Kafka connect uses a similar approach to the “serializer” feature of the Kafka message broker, but calls them “converters” instead. Actually, a Kafka Connect converter class is usually just a trivial wrapper around the corresponding Serializer and Deserializer classes. In fact:

  • artifact org.apache.kafka:connect-json provides both JSONSerializer and JSONConverter (which is a wrapper around JSONSerializer)
  • artifact io.confluent:kafka-avro-converter provides class AvroConverter (a wrapper around KafkaAvroSerializer) - and has a dependency on artifact kafka-avro-serializer

In the Kafka client library, each Producer or Consumer instance is configured with its own properties, including its own serializer/deserializer. However a Kafka Connect worker instance “hosts” multiple connectors, and the global worker configuration properties define default converters (one for message keys, one for message values) to be applied to each connector (ie to all messages written to the Kafka message broker, or read from it).

In Kafka Connect versions prior to, this default converter configuration cannot be overridden - it is identical for all connectors in that worker instance (and should be identical for all workers in a cluster). This works acceptably when all reading and writing of data is done by Kafka Connect sources and sinks. Sadly, it means that if some Kafka topics really must contain JSON format messages, then that representation is forced on all topics accessed by that Kafka Connect cluster. Similarly, if some Kafka producer or consumer application requires “raw” messages not in JSON or AVRO format, then that representation is also forced on all topics managed by the Kafka Connect cluster. Kafka Connect version introduces the ability to override the global default converters on a per-connector basis, by defining the converters to be used in the per-converter configuration; see this ticket and this commit.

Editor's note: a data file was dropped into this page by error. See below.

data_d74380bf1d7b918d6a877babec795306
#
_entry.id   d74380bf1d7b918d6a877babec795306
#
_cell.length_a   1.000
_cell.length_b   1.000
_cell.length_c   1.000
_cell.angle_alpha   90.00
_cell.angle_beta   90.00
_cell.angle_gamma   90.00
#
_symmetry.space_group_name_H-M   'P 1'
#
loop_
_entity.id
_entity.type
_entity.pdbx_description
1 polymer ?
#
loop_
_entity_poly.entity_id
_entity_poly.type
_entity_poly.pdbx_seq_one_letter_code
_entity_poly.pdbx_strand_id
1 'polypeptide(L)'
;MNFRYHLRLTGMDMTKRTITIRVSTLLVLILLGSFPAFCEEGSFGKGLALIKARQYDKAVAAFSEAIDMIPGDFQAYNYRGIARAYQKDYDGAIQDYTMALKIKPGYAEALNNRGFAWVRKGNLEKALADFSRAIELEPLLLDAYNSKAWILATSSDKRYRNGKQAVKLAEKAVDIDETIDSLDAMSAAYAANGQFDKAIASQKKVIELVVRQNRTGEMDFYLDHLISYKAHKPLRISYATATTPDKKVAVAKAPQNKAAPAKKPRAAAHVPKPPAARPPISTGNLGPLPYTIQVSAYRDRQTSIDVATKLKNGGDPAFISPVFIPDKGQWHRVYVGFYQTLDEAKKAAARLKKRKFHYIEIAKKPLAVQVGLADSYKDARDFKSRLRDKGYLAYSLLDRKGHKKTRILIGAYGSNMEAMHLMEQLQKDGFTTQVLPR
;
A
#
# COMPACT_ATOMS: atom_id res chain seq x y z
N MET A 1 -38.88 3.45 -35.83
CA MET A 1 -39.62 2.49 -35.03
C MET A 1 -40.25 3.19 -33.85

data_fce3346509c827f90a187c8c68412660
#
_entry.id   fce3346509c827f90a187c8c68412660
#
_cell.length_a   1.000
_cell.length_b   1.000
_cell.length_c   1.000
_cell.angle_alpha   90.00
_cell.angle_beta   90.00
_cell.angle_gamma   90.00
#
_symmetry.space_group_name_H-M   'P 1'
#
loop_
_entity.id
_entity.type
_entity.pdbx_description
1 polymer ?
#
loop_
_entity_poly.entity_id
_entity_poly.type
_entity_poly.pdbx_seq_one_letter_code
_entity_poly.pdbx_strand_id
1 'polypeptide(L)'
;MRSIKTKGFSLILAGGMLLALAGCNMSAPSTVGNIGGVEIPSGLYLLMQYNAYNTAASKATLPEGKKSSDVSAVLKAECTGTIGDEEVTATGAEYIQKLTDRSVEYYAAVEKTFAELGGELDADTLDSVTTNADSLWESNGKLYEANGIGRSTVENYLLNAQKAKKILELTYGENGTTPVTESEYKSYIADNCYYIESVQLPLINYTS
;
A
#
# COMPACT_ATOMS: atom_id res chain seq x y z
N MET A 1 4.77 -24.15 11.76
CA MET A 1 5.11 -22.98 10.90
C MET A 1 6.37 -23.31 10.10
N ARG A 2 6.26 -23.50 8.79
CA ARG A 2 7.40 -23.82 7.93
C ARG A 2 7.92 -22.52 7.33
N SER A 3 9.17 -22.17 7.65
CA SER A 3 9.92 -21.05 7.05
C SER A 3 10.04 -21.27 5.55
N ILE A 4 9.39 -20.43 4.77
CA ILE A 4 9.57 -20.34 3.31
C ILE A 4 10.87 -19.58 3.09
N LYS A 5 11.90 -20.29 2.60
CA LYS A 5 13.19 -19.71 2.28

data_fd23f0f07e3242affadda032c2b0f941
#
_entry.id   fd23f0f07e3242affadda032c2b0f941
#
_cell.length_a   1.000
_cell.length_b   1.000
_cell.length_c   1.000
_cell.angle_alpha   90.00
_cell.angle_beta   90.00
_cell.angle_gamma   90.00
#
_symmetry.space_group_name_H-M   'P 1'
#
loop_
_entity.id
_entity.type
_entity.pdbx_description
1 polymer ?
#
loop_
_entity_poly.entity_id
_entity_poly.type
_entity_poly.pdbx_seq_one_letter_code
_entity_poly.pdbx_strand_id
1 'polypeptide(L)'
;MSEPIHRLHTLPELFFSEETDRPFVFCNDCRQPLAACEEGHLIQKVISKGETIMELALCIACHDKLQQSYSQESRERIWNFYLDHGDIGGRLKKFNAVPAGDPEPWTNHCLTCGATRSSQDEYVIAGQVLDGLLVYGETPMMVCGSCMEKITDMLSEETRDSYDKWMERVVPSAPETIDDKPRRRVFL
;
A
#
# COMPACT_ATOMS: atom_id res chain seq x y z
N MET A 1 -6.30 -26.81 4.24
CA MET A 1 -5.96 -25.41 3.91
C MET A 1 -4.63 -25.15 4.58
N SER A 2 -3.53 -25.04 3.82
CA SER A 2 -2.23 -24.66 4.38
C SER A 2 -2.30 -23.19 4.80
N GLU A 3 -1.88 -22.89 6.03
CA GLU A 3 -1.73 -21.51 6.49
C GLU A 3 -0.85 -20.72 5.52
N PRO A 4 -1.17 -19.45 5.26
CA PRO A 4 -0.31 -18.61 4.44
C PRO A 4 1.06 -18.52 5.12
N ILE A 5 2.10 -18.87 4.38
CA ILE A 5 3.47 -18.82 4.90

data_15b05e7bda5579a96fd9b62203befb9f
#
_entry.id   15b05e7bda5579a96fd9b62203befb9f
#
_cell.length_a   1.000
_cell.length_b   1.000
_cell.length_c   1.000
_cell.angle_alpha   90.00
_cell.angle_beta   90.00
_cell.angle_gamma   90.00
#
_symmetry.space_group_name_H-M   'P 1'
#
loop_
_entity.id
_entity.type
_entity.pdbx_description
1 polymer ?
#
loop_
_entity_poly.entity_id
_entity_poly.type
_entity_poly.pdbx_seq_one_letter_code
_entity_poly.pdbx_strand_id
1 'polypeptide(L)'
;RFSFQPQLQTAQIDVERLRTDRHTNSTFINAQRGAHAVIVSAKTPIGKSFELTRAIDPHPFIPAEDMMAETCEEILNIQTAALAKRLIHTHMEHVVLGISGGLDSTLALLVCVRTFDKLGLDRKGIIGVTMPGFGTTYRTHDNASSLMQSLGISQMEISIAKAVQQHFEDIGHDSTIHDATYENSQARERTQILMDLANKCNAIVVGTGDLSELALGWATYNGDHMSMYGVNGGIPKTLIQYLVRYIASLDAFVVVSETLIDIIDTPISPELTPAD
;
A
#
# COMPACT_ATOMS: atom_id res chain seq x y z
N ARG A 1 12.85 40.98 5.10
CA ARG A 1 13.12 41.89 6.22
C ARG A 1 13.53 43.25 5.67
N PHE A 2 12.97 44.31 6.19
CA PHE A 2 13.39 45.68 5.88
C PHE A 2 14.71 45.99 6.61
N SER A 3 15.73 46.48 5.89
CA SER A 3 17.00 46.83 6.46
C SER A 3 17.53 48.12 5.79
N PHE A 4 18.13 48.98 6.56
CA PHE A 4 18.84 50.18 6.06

Kafka Connect offers custom sources/sinks a slightly different API for writing and reading messages than the broker:

  • instead of calling Producer.send(ProducerRecord), sources must implement a poll method which returns List<SourceRecord>
  • instead of calling Consumer.poll(ConsumerRecord), sinks receive a call to put(Collection<SinkRecord>)